Hospitals have a pecking order that different types of nurses follow. Working with a partner/s is the order of the day out in the field. There is no rank-pulling for all medical team have their designated work to do. The most important thing to establish between the medical team is open communication lines. Excellent communication among the team is the best way to take care of the various encountered medical emergencies.
5. Mistaken identity
People will be curious enough to ask flight nurses if they are the pilots of the plane when they see the suits they wear. People also become disinterested once they know that they are flight nurses instead. This should not discourage any flight nurse. People just do not understand the challenging role flight nurses do to save lives.
How to Become a Flight Nurse
A nursing degree to ultimately become a licensed RN is the first requirement for one to become a flight nurse. Most employers also require an RN hands-on experience specifically in trauma and emergency settings. A valid passport and prior flight experience can sometimes be a requirement as international flights may be involved.
The following are common requirements for a transport or flight nurse:
- 3 to 5 years work experience in Trauma/ICU/ED
- Capable to work independently with other team members in a confined space
- Advanced knowledge in critical care including experience in using ventilators
- Physically Fit to fulfill the physical demands of the job
- Capable of meeting 24/7 on-call rotation, overtime, and varied shifts
- Excellent communication ability with strong leadership skills.
- Ability to function in stressful situations.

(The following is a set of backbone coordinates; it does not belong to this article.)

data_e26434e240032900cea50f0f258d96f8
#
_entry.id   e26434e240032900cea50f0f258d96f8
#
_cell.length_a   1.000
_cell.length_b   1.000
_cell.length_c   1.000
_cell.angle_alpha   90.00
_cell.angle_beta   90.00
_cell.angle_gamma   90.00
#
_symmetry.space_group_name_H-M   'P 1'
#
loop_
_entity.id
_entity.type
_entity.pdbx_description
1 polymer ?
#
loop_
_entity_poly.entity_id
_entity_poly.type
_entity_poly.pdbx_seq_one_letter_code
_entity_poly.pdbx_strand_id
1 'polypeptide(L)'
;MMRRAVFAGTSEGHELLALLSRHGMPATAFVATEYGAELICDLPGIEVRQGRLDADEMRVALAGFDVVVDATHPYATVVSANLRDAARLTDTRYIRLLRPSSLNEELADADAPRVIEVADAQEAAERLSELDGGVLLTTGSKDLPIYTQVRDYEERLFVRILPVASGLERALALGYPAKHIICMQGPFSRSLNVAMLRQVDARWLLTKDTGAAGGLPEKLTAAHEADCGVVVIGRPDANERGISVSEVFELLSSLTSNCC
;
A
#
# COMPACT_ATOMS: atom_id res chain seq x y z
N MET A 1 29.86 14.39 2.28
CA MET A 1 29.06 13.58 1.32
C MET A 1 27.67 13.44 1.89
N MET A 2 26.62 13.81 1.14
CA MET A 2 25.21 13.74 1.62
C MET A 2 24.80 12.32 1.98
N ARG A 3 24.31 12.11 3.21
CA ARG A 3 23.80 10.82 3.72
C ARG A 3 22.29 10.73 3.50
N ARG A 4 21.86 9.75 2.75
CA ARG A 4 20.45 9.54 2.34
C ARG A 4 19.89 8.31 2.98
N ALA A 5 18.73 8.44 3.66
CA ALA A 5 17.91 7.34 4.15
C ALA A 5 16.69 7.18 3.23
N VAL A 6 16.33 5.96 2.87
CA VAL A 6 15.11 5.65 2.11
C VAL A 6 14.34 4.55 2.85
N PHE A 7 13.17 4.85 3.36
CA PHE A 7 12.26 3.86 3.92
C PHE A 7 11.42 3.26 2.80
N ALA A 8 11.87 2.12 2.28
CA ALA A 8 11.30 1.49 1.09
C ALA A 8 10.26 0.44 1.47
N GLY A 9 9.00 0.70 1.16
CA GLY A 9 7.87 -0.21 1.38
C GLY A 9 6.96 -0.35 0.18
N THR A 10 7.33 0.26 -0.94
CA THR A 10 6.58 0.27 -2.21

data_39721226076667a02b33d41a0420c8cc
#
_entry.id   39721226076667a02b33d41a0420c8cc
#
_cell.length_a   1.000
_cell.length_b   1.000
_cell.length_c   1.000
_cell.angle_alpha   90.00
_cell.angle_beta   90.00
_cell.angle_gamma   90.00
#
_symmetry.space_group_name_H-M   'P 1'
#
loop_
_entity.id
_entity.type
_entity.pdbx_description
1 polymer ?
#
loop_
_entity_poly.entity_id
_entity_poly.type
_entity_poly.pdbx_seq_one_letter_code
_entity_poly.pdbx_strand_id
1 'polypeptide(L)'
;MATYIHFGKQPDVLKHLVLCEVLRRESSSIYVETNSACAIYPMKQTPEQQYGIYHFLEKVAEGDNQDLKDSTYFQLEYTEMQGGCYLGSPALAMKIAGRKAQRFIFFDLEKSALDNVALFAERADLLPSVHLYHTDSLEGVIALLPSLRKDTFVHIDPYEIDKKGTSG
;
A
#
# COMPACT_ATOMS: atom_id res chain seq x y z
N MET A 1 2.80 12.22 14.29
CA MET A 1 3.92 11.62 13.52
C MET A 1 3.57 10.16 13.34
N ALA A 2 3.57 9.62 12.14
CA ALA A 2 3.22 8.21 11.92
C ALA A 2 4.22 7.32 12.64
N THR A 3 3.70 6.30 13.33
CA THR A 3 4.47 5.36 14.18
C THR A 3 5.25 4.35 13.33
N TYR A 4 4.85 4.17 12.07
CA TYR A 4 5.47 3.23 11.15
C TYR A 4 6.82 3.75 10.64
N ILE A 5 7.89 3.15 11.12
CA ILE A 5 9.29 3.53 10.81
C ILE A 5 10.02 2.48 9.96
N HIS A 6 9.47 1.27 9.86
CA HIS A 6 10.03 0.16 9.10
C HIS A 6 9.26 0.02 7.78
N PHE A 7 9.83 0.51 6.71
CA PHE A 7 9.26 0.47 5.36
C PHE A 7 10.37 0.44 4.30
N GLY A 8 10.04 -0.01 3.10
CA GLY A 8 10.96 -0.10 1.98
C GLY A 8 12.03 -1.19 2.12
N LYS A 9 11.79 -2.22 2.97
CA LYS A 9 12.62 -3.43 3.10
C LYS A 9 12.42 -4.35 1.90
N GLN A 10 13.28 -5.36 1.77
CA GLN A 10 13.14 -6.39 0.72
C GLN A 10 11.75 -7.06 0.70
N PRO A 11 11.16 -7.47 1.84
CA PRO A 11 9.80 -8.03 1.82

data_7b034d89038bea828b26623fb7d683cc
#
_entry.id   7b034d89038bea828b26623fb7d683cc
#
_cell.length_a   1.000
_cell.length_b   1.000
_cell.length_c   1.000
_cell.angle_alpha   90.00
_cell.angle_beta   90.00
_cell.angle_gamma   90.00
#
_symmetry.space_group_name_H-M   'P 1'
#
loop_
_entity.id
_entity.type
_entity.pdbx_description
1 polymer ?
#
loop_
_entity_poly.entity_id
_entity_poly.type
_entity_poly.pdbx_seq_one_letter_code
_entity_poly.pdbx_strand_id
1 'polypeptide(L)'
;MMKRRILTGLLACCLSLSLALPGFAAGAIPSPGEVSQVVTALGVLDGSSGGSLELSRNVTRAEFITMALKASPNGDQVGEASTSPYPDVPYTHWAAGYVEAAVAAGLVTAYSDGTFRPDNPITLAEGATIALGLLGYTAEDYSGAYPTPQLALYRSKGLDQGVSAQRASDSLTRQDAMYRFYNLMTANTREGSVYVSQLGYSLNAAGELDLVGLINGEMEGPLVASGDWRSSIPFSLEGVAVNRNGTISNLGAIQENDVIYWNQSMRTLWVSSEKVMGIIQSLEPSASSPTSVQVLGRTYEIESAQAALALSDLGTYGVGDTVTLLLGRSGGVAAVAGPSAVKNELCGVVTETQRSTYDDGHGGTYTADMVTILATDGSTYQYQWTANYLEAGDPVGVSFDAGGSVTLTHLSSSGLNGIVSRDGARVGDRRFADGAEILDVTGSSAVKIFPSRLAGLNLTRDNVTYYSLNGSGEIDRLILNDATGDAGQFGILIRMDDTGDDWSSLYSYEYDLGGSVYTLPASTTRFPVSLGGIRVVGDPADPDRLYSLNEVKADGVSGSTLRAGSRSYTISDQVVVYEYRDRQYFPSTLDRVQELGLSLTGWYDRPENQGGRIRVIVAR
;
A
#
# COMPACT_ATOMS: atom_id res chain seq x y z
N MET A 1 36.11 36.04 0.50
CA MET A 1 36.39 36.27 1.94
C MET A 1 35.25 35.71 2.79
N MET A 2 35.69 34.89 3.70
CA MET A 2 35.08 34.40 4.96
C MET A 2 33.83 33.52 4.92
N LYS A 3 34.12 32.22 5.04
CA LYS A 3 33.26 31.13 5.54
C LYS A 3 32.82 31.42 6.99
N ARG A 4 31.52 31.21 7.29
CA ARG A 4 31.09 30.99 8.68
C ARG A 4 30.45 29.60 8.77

- Adjustable skills to work seamlessly with multiple medical personnel.
Flight Nurse Educational Requirements
Flight nurses can earn their nursing degree by taking:
- A 2-year ADN course
- A 4-year BSN program
The NCLEX-RN exam must be taken and passed right after graduation to become licensed. An MSN degree can be pursued as a continuing education option. Having a Master’s degree can prove invaluable when it comes to higher education requirements and qualifications.
Beginning a career in either ICU or emergency room settings to gain critical care experience is recommended for nurses looking to eventually become flight nurses.
There are employers in the healthcare sector who prefer nurses with a few certifications. The preferred certifications include:
- CFRN or Certified Flight Registered Nurse
- BLS or Basic Life Support
- CCRN or Critical Care Nurse (strongly preferred when CFRN is yet to be completed) or CEN (Certified Emergency Nurse)
- ACLS or Advanced Cardiac Life Support
- TPATC or Transport Professional Advanced Trauma Course
- PALS or Pediatric Advanced Life Support
- Disaster Management certification
- Life support certifications in geriatric, neonate, pediatric, etc.
Final Thoughts On Flight Nursing
There is no formal nursing school degree in Flight Nursing. A nurse can be placed squarely for the job when he/she goes through a professional and educational track. The first step is education. The second is gaining experience in preferred areas such as ICU/Trauma/ER units.
The steps towards a flight nurse career may look unending. Yet, the rewards more than justify the long and hard climb.
The right time to start is now. Contact your local nursing college or university to find out the process of launching a career as a transport or flight nurse.